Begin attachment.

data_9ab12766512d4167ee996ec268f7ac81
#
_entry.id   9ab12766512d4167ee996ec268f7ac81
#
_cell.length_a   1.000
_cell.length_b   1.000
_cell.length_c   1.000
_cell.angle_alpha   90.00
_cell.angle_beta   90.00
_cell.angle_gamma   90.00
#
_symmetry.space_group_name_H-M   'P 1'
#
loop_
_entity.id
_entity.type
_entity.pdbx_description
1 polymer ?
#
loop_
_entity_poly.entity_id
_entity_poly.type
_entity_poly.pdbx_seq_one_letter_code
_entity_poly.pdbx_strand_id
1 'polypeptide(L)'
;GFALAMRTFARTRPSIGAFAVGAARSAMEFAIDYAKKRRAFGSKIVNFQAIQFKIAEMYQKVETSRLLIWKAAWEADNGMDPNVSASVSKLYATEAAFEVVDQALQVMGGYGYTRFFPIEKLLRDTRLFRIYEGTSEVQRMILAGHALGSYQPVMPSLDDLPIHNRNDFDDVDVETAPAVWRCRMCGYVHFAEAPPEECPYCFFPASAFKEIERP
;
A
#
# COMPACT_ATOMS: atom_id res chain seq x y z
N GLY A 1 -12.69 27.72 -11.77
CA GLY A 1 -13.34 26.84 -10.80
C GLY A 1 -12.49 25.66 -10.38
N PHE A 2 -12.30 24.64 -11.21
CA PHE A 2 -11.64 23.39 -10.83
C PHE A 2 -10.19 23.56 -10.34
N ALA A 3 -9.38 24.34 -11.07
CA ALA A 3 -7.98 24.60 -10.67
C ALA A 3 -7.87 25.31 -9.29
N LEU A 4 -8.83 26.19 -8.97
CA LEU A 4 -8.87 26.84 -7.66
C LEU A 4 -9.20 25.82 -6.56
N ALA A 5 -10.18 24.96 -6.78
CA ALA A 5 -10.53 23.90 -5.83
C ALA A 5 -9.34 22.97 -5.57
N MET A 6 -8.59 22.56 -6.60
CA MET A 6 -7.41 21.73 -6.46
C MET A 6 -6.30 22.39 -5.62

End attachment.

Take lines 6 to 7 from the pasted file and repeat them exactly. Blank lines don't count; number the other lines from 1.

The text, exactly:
_cell.length_b   1.000
_cell.length_c   1.000